All of your employees will benefit from a sense of community, but your veteran workers will respond especially well to feeling like they belong to a team, a brotherhood or a mission. Service members are used to feeling like the people on their left and right are “in the trenches” with them. You can replicate this dynamic in your workplace by using some simple team-building techniques:
TELL YOUR BUSINESS’S “STORY” REGULARLY
Knowing how your business started will help all of your employees identify with it. Whether it’s a multimillion-dollar conglomerate or a mom-and-pop food stand, your business has a story. When your employees know the story, it helps set a foundation for community.
CREATE “SHARED EXPERIENCES” FOR YOUR EMPLOYEES
Your company culture is built on relationships. Work picnics, parties to celebrate accomplishments and even something as simple as casual Fridays—every shared experience that you can provide will help to build relationships among co-workers. Relationships are the first step toward community.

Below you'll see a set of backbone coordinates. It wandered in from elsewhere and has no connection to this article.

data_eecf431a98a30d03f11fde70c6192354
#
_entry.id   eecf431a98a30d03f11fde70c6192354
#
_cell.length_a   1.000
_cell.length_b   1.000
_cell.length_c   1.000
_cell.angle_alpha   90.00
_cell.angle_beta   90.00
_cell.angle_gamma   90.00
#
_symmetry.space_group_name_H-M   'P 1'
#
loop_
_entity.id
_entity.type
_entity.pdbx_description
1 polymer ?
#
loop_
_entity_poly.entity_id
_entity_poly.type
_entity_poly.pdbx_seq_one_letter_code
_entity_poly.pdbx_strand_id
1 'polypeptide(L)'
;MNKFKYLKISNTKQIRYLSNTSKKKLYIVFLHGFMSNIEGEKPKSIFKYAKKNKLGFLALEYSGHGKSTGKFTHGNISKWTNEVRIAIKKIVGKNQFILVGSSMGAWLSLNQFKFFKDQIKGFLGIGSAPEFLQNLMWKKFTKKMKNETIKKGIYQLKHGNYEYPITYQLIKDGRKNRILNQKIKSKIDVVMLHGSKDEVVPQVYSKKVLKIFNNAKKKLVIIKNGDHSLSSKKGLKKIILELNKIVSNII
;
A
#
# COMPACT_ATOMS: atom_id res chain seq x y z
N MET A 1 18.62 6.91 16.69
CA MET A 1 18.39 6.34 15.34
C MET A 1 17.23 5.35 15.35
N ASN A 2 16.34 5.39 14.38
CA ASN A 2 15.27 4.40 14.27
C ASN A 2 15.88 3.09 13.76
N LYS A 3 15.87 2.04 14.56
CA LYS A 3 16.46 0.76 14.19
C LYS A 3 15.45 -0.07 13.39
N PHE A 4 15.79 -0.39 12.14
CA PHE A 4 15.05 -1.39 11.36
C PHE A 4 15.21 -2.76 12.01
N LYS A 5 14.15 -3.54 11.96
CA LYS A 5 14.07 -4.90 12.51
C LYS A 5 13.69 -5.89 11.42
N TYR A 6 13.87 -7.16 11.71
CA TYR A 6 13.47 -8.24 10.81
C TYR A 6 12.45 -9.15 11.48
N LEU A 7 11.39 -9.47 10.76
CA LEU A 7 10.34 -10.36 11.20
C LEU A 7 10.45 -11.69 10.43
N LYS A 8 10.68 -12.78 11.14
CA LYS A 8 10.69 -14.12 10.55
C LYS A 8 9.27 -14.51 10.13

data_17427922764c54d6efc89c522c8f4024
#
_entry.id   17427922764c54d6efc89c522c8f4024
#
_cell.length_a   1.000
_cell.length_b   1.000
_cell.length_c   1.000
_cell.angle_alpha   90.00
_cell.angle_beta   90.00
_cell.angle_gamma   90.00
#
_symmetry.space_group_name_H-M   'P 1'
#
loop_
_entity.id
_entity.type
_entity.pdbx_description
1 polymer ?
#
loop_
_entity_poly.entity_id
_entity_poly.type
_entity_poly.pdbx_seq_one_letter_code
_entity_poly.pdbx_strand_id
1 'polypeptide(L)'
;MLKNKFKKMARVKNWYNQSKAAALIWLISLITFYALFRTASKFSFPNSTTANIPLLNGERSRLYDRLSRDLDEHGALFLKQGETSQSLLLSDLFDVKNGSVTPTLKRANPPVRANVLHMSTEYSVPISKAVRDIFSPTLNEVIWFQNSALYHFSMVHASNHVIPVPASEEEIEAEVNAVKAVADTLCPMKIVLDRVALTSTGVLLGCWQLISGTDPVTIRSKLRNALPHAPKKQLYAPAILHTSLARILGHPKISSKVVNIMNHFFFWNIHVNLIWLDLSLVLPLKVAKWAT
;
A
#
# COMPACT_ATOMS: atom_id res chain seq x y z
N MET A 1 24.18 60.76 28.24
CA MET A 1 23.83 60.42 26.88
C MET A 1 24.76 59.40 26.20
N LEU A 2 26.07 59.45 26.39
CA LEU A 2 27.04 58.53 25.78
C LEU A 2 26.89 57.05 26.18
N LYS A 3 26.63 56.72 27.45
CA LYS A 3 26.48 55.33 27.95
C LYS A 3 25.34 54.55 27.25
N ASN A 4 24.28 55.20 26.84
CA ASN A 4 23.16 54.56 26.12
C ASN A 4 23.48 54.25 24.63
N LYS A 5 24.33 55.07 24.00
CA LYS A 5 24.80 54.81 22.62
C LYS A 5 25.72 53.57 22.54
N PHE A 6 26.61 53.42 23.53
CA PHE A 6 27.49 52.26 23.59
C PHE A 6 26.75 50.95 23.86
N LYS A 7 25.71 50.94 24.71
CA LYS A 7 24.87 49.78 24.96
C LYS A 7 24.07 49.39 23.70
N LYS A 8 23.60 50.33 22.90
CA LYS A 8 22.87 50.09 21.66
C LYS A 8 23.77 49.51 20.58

CELEBRATE VETERAN-SPECIFIC HOLIDAYS
Make all of your employees aware of Veterans Day and Memorial Day and their importance. Find ways to say thanks to your veteran employees, and encourage all employees to show their appreciation to all veterans in general, such as sending care packages to troops, supporting local military families, or organizing letter-writing efforts to veterans recovering in local hospitals. Make your veterans’ families feel at home by incorporating family events into company activities.
MAKE YOUR BUSINESS GOALS CLEAR
Employees who feel like they’re part of a group of people all working toward the same goal will be more likely to stay with you. If you can get your employees to buy in to those common business targets and direction, they will feel like their work has a purpose.
REACH OUT TO THE LARGER COMMUNITY
Building relationships with groups in your community that support veterans will help in several ways. It will give your veterans another resource. It can give your company insights into veterans’ issues you might not be aware of. It will demonstrate to your veterans how committed your company is to them. These shared experiences mentioned will help team building and will cultivate a better understanding and camaraderie between the civilian and military community. Consider finding local Team RWB or Operation Homefront chapters in your area. For national projects, Team Rubicon and The Mission Continues are excellent resources as well. Look for groups in your area—or local chapters of groups—and check this page on OurMilitary.mil about support groups to get an idea of the types of organizations you could contact.